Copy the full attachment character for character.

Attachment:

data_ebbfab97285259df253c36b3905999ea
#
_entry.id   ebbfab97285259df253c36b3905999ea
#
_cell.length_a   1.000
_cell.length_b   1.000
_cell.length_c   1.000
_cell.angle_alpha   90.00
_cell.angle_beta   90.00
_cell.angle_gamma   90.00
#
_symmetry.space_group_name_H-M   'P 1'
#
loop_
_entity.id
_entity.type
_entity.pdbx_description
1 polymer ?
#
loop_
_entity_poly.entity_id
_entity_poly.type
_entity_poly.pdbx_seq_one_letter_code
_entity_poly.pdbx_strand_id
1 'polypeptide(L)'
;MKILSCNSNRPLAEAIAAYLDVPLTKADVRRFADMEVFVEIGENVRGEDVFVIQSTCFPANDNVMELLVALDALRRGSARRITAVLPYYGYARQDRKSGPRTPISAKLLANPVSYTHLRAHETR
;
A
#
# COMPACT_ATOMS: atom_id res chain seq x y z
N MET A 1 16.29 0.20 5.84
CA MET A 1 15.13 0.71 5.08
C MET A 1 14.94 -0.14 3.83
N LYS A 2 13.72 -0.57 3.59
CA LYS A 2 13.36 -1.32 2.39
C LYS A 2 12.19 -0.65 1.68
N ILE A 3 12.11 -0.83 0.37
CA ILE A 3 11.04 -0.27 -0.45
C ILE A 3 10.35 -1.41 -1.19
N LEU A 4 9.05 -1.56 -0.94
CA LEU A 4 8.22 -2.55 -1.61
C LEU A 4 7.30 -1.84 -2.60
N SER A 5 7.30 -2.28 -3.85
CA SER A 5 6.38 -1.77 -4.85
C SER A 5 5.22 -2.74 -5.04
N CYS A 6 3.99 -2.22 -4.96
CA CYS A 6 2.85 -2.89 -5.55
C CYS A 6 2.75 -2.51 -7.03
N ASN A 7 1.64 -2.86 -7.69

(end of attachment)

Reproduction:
data_ebbfab97285259df253c36b3905999ea
#
_entry.id   ebbfab97285259df253c36b3905999ea
#
_cell.length_a   1.000
_cell.length_b   1.000
_cell.length_c   1.000
_cell.angle_alpha   90.00
_cell.angle_beta   90.00
_cell.angle_gamma   90.00
#
_symmetry.space_group_name_H-M   'P 1'
#
loop_
_entity.id
_entity.type
_entity.pdbx_description
1 polymer ?
#
loop_
_entity_poly.entity_id
_entity_poly.type
_entity_poly.pdbx_seq_one_letter_code
_entity_poly.pdbx_strand_id
1 'polypeptide(L)'
;MKILSCNSNRPLAEAIAAYLDVPLTKADVRRFADMEVFVEIGENVRGEDVFVIQSTCFPANDNVMELLVALDALRRGSARRITAVLPYYGYARQDRKSGPRTPISAKLLANPVSYTHLRAHETR
;
A
#
# COMPACT_ATOMS: atom_id res chain seq x y z
N MET A 1 16.29 0.20 5.84
CA MET A 1 15.13 0.71 5.08
C MET A 1 14.94 -0.14 3.83
N LYS A 2 13.72 -0.57 3.59
CA LYS A 2 13.36 -1.32 2.39
C LYS A 2 12.19 -0.65 1.68
N ILE A 3 12.11 -0.83 0.37
CA ILE A 3 11.04 -0.27 -0.45
C ILE A 3 10.35 -1.41 -1.19
N LEU A 4 9.05 -1.56 -0.94
CA LEU A 4 8.22 -2.55 -1.61
C LEU A 4 7.30 -1.84 -2.60
N SER A 5 7.30 -2.28 -3.85
CA SER A 5 6.38 -1.77 -4.85
C SER A 5 5.22 -2.74 -5.04
N CYS A 6 3.99 -2.22 -4.96
CA CYS A 6 2.85 -2.89 -5.55
C CYS A 6 2.75 -2.51 -7.03
N ASN A 7 1.64 -2.86 -7.69